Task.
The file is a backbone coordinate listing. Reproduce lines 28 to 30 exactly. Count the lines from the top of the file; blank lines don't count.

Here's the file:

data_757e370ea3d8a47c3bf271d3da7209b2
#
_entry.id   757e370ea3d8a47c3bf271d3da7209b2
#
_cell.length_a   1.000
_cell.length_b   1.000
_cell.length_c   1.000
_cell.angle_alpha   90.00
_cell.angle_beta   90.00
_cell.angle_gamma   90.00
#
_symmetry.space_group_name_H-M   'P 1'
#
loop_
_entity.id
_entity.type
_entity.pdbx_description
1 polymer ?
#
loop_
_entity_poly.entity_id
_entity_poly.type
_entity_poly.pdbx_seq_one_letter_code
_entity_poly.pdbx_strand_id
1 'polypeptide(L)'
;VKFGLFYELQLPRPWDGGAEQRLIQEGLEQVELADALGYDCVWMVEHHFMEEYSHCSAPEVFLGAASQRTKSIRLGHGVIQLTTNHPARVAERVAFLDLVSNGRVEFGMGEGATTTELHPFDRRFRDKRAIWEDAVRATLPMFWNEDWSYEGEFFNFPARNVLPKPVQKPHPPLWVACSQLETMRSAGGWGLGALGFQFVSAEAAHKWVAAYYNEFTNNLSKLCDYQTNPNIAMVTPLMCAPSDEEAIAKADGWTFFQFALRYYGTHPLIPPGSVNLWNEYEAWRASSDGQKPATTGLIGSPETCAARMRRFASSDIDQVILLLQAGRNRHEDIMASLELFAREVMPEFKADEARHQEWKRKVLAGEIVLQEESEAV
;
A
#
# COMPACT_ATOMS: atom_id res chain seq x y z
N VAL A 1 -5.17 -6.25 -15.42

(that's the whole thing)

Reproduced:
A
#
# COMPACT_ATOMS: atom_id res chain seq x y z